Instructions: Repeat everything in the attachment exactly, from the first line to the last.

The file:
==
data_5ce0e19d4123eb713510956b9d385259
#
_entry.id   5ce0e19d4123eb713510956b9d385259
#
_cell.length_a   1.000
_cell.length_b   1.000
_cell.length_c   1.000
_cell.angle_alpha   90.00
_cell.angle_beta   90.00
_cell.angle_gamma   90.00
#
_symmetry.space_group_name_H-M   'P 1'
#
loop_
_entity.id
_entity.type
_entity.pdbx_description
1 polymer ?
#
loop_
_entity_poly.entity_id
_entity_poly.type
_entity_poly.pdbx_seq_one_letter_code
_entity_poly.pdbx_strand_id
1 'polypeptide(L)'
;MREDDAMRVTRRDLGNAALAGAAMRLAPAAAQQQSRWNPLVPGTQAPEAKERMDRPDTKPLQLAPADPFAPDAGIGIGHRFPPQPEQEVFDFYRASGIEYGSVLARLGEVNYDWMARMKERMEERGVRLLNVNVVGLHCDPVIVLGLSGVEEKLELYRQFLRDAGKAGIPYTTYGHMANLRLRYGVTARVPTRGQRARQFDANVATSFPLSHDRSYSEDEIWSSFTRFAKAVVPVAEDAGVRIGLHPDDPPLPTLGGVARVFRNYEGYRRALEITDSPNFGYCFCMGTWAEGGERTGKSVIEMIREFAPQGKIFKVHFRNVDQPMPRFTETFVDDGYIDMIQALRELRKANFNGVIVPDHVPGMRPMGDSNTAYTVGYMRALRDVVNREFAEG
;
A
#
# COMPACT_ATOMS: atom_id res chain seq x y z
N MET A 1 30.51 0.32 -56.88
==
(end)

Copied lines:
data_5ce0e19d4123eb713510956b9d385259
#
_entry.id   5ce0e19d4123eb713510956b9d385259
#
_cell.length_a   1.000
_cell.length_b   1.000
_cell.length_c   1.000
_cell.angle_alpha   90.00
_cell.angle_beta   90.00
_cell.angle_gamma   90.00
#
_symmetry.space_group_name_H-M   'P 1'
#
loop_
_entity.id
_entity.type
_entity.pdbx_description
1 polymer ?
#
loop_
_entity_poly.entity_id
_entity_poly.type
_entity_poly.pdbx_seq_one_letter_code
_entity_poly.pdbx_strand_id
1 'polypeptide(L)'
;MREDDAMRVTRRDLGNAALAGAAMRLAPAAAQQQSRWNPLVPGTQAPEAKERMDRPDTKPLQLAPADPFAPDAGIGIGHRFPPQPEQEVFDFYRASGIEYGSVLARLGEVNYDWMARMKERMEERGVRLLNVNVVGLHCDPVIVLGLSGVEEKLELYRQFLRDAGKAGIPYTTYGHMANLRLRYGVTARVPTRGQRARQFDANVATSFPLSHDRSYSEDEIWSSFTRFAKAVVPVAEDAGVRIGLHPDDPPLPTLGGVARVFRNYEGYRRALEITDSPNFGYCFCMGTWAEGGERTGKSVIEMIREFAPQGKIFKVHFRNVDQPMPRFTETFVDDGYIDMIQALRELRKANFNGVIVPDHVPGMRPMGDSNTAYTVGYMRALRDVVNREFAEG
;
A
#
# COMPACT_ATOMS: atom_id res chain seq x y z
N MET A 1 30.51 0.32 -56.88